Beautifully Boring

“Avatar: the Way of the Water” delivers on stunning visual effects but falls flat with an overdrawn plot


Image via 20th Century Studios

In the 13 years since the original Avatar movie was released, the writers have somehow failed to come up with any semblance of a captivating plot for its sequel, leaving me reevaluating my life and financial choices. 

For those who don’t know, “Avatar: The Way of Water” is a sci-fi/action movie serving as the initial sequel to the original Avatar, released in 2009. The first film follows Jake Sully, a Marine paralyzed from the waist down who gets a chance to become mobile again after he is selected to have his mind linked with an “Avatar,” an extraterrestrial hybrid between the native humanoid Na’vi and colonizing humans. Living on the planet Pandora, the Avatars are created to allow selected humans to more easily move on the surface of the moon, which has an otherwise toxic atmosphere. Jake is sent by humans to infiltrate the Na’vi and reduce their resistance to the harmful mining practices of a material called “unobtanium,” but after the Na’vi’s home is destroyed he decides to side with them and kick the humans off their moon in the final showdown. The plot of the second movie is a carbon copy of the original: Jake (now integrated into the Na’vi) is forced to prove himself to strangers (another tribe) who judge him as an outsider, while being threatened by humans who want to harvest rare resources (this time it’s immortal whale juice), but after the Na’vi suffer a great loss (their pets being killed), they kick the humans out with a final showdown (brutally). Now that the plot is understood, let’s get into the pros and cons of this movie. 

The most obvious pro: the movie is absolutely beautiful. As expected for a movie with  13 years of work and a budget of a quarter of a billion dollars, the producers did not mess around with the visual effects. Everything is rendered immaculately and immerses the audience in the world of Pandora. You can almost imagine what brushing your hand against every piece of alien fauna or high tech machinery feels like—almost as if James Cameron actually traveled light years away to film this movie. Watching it in 3D only heightened this effect, with the film almost feeling realer than the real world. Additionally, the worldbuilding was incredibly interesting. The spaceships were among the most realistic portrayals of space travel I’ve ever seen in cinema and the ecosystem of Pandora is filled with fascinating creatures—ignoring the slightly bland, big, blue cat people that are the Na’vi.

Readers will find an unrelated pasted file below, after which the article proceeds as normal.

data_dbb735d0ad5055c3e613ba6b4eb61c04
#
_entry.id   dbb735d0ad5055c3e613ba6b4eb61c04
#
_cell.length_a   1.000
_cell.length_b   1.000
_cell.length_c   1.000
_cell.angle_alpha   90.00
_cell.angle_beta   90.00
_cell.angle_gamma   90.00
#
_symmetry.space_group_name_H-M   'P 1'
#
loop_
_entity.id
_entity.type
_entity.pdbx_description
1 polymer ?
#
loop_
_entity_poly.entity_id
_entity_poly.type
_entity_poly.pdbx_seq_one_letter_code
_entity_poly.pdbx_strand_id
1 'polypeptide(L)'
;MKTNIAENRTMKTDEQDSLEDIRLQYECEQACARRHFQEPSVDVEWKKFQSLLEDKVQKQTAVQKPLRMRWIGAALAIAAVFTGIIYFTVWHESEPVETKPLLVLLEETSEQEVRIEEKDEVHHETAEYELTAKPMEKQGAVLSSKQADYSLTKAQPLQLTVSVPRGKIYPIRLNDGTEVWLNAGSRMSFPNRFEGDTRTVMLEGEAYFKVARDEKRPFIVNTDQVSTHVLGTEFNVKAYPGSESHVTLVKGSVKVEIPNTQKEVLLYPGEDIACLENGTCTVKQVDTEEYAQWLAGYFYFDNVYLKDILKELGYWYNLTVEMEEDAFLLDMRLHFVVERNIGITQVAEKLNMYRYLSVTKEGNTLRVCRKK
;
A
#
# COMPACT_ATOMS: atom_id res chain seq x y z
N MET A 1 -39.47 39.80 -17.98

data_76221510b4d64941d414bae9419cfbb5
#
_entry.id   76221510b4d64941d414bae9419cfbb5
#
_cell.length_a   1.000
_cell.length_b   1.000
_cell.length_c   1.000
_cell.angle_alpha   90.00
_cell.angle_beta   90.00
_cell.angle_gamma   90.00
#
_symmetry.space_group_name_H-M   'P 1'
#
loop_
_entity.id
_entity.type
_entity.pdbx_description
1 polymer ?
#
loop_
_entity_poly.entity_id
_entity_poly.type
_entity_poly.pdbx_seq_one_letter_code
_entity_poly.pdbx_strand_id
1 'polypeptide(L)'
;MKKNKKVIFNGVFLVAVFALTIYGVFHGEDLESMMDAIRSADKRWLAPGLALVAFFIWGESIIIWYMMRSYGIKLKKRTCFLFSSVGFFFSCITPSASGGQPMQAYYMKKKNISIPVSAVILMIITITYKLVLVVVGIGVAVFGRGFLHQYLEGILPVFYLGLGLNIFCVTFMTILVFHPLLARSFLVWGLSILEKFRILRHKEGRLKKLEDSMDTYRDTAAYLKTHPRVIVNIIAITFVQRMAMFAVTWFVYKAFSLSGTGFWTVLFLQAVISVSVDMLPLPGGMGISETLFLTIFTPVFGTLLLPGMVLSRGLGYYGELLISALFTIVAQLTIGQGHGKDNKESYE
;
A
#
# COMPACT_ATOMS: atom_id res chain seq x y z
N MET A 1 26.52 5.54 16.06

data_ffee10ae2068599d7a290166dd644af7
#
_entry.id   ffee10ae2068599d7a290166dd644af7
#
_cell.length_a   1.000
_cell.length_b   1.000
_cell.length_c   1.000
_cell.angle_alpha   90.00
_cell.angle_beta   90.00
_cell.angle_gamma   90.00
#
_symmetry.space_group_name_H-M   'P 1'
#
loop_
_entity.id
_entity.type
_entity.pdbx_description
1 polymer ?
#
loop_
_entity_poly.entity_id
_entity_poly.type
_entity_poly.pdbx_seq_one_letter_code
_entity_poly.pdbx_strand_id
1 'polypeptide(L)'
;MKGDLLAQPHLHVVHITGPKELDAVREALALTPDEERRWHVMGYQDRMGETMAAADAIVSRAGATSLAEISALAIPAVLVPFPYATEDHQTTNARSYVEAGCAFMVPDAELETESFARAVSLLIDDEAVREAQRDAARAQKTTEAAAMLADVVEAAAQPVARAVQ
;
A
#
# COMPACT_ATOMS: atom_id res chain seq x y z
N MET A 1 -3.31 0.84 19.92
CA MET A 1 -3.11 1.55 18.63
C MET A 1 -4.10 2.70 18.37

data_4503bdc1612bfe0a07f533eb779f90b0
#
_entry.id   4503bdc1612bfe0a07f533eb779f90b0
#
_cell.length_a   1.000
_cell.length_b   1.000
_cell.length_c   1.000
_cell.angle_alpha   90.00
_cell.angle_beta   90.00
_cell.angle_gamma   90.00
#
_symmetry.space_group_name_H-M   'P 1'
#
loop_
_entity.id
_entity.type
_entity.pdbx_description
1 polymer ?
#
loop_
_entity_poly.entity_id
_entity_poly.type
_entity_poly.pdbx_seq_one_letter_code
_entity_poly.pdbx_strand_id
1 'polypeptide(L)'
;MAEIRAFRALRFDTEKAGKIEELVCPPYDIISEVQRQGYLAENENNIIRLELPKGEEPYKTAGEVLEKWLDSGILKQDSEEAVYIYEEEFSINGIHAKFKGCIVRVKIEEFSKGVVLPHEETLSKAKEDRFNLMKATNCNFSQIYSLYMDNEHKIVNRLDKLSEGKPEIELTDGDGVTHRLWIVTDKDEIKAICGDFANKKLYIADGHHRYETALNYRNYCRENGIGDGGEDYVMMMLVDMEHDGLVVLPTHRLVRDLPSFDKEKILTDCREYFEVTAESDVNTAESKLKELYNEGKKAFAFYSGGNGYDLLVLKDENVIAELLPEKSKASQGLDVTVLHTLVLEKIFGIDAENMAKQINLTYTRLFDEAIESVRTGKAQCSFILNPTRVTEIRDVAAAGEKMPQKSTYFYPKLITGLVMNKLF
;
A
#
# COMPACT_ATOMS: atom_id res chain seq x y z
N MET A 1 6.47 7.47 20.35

Now for the cons. The film’s most glaring flaw is its ridiculous run time of over three hours. It felt as though the writers were trying to make some massive-hit-finale-epic, but didn’t supply enough substance to the plot in order to make it work. New characters weave in and out of the 192-minute run time, many of whom the audience do not care much for or even remember by the end. 

Additionally, the story is bland and played out. It’s about evil, mustache-twirling space capitalists who, due to their greed for Pandora’s resources, want to destroy all of the forests, oceans and nature-worshiping totally-not-Native-American natives (who literally lived in a giant tree). Most of the symbolism and themes are about as subtle as a brick to the face. All of this adds to the idea that the creators didn’t make this movie because they wanted to make a movie but rather because they wanted a quick buck. Considering that 20th Century Studios already greenlit Avatar movies #3-5, it’s an odd decision to quadruple down on this franchise. It looks like the producers saw “Avatar” at the top of the box office and figured they would do it 3 more times in order to milk as much money as they could out of a world that didn’t have the substance to sustain all of that additional content. Furthermore, both movies have been criticized for racist themes; the designs of the Na’vi are specifically referenced as appropriation of indigenous culture. With this in mind, the plot of Jake going to live with and then eventually save the Na’vi follows a white savior trope, which is just…yikes.

Your enjoyment of Avatar will come down to  what you expect from it. If you want a movie with a storyline that will keep you engaged throughout the 3 hour runtime…this movie is not for you. From a narrative perspective it is a complete failure. If, however, you are content watching a strange conglomeration of machinery fight scenes and blue cat people learning about the ocean, “Avatar: the Way of Water ” certainly has you covered.